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Board considers honors compromise

The School Board says it wants to keep the system for choosing class valedictorian and salutatorian another year but also use the cum laude system for the class of 2000.

Top graduates of Citrus high schools this year could be honored in a way that is both old and new.

If a compromise system is approved next month, honor graduates will be recognized through the cum laude system in use in many colleges and universities. But after hearing protests from students and parents, the School Board decided this week to consider keeping the former method of choosing a valedictorian and salutatorian at least one more year.

A group of students and their parents last year pushed for so-called weighted grades _ extra credit given for honors courses _ and a better system of recognizing top graduates.

The board agreed to both weighted grades and a cum laude honors system that would end the traditional choosing of the valedictorian and salutatorian from each graduating class.

Since then, some students have complained that they will lose recognition as the top students in their class, honors they have earned by maintaining perfect grade point averages throughout high school.

On Tuesday, the board talked about a compromise that would keep valedictorians and salutatorians for one more year but would also begin the cum laude system with the class of 2000.

Several weeks ago, the board took up changes in the Pupil Progression Plan, the district's list of academic rules. The changes included an explanation of how students would earn cum laude, magna cum laude and summa cum laude honors. They also noted that the new system would take effect by 2002.

But Kathy Tolle, a parent who had been among those pushing the weighted grades and the cum laude system, told the School Board that the committee she served on didn't want to see a delay.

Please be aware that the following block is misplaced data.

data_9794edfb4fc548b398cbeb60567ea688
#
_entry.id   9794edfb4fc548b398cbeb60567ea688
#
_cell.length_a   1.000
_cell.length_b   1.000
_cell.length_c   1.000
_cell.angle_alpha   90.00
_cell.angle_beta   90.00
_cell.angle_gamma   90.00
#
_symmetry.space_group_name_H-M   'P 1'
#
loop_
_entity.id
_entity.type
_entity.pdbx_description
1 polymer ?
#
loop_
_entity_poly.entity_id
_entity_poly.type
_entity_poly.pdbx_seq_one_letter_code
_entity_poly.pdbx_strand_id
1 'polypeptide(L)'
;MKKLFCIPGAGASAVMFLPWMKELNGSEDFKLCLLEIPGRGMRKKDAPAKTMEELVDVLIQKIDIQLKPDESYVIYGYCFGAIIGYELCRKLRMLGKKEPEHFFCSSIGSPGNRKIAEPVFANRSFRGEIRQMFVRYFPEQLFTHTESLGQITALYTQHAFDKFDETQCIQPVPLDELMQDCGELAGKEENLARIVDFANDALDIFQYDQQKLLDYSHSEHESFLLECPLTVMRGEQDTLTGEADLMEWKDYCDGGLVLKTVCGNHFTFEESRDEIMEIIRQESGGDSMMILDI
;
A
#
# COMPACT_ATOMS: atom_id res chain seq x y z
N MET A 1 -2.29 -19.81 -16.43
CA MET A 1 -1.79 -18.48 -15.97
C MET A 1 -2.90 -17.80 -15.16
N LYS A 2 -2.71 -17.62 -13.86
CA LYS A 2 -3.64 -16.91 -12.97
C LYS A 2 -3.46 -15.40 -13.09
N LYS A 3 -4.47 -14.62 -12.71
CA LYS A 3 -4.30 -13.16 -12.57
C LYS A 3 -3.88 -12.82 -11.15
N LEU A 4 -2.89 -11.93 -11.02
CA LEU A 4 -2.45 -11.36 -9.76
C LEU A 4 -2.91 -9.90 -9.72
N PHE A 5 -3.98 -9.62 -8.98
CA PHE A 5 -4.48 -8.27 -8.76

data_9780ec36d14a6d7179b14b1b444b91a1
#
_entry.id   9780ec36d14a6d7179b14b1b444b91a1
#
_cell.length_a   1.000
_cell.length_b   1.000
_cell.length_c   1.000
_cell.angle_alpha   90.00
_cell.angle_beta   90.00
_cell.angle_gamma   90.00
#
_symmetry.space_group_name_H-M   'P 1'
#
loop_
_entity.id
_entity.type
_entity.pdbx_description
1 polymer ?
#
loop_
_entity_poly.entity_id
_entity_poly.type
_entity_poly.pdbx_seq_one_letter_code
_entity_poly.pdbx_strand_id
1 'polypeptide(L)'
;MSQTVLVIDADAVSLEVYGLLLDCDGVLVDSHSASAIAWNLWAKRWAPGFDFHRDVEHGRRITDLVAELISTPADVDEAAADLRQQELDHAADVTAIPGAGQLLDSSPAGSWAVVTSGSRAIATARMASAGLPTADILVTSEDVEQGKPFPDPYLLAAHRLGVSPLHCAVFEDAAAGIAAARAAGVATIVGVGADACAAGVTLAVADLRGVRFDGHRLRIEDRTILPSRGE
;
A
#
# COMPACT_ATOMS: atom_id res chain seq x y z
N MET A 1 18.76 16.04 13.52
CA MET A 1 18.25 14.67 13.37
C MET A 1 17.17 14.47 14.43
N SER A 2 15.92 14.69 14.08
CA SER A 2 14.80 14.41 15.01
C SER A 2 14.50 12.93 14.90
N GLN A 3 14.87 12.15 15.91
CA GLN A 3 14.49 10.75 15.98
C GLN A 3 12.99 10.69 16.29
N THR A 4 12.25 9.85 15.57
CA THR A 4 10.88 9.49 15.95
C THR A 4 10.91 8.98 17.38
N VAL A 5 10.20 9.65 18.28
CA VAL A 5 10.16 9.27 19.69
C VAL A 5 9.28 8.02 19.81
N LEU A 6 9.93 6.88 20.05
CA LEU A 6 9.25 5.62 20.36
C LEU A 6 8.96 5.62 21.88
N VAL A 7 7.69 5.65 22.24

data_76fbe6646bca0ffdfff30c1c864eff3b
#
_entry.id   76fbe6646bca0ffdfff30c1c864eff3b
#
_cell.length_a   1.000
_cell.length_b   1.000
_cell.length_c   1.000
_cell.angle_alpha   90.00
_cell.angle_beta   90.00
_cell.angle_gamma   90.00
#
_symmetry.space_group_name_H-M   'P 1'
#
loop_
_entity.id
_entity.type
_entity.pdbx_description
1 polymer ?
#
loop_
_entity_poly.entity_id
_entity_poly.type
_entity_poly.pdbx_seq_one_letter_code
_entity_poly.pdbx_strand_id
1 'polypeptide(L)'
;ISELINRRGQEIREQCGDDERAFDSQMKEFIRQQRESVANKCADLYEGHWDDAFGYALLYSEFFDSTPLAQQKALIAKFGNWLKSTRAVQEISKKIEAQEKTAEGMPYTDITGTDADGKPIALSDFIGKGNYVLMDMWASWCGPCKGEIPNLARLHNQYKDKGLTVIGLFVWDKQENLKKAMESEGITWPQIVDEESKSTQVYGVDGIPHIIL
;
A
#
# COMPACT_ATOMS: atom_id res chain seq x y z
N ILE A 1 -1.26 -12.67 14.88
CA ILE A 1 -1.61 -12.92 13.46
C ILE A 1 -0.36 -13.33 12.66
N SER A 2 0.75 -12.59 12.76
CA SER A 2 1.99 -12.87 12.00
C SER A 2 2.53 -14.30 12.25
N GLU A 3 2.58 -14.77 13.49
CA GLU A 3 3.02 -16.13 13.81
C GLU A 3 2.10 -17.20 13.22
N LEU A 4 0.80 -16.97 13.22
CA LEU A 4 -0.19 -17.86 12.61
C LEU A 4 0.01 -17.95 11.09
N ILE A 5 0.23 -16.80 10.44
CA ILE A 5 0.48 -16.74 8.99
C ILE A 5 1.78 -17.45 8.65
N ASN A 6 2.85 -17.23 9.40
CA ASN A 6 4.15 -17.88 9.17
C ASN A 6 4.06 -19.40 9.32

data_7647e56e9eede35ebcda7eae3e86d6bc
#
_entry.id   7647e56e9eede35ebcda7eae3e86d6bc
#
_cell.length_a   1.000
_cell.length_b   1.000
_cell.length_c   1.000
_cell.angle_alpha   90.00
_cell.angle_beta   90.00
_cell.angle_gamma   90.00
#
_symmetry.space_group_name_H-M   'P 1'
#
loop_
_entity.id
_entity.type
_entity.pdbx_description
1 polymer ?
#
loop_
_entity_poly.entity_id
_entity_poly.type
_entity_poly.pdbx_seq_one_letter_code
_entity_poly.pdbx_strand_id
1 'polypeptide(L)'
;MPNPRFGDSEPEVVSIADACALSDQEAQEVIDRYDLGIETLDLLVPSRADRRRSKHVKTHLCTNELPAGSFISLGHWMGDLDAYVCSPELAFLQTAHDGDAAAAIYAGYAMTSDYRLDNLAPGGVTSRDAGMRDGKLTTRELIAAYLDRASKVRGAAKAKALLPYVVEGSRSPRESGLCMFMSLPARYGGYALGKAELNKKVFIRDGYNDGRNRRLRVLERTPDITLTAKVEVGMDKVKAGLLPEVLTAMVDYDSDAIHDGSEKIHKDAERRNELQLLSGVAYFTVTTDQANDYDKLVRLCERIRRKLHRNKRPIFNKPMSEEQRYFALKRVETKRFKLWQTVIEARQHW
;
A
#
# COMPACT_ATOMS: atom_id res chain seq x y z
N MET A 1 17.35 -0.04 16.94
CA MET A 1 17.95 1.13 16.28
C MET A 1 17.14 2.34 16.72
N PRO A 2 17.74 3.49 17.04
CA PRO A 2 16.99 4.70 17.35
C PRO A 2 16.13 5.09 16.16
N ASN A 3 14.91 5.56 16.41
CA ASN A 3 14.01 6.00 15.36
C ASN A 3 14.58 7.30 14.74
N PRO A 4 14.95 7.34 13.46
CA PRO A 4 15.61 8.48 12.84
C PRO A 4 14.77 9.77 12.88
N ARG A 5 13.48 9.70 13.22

She said the cum laude system would recognize deserving students who took tough classes and earned high grades while removing the competitiveness of the old valedictorian and salutatorian designations.

Tolle said the committee had talked to students last year because they were sensitive to how they would feel about a change.

"They were interviewed individually before we came to the board in March," Tolle said. "They were all in great support of it."

Since then, several students have written to the school district, others talked to board members,and one parent of a potential valedictorian spoke to the board Tuesday, complaining about the fairness of changing the system in the middle of a student's high school career.

Roberta Dilocker, district director of secondary education, presented the board with the compromise idea at Tuesday's meeting.

With the new proposal, the valedictorian and salutatorian students in the class of 2000 will be selected based on their unweighted GPA. As in the past, they will be given a chance to address their classmates at graduation.

But also this year, weighted GPAs will be calculated, and students with a 3.5 GPA or higher will be designated as cum laude, magna cum laude or summa cum laude, depending on other criteria.

This year, the high schools also will work out a way that a speaker be chosen for graduation from among the ranks of the summa cum laude graduates.

Dilocker said Wednesday that she has spoken to several universities about how they view the honors designations, and each has told her the same thing. It does not matter to them whether a student was a valedictorian or graduated summa cum laude. The GPA and types of classes taken by the student are the important factors to the universities.

The board agreed to add the dual honors system to the Pupil Progression Plan proposal, which it will consider approving after a public hearing Sept. 14.

They also discussed another element of the Pupil Progression Plan and agreed to wait for more data before making any changes to the document based on that discussion.

Dilocker is gathering information about how many of the sophomores who took the Florida Comprehensive Achievement Test had taken their first high school math or English course before taking the test.

The Pupil Progression Plan doesn't require either class before a student is designated a sophomore. The board is considering requiring one or both of the academic subjects before granting the sophomore designation since all sophomores take the FCAT and schools and school districts are being graded by the state on such scores.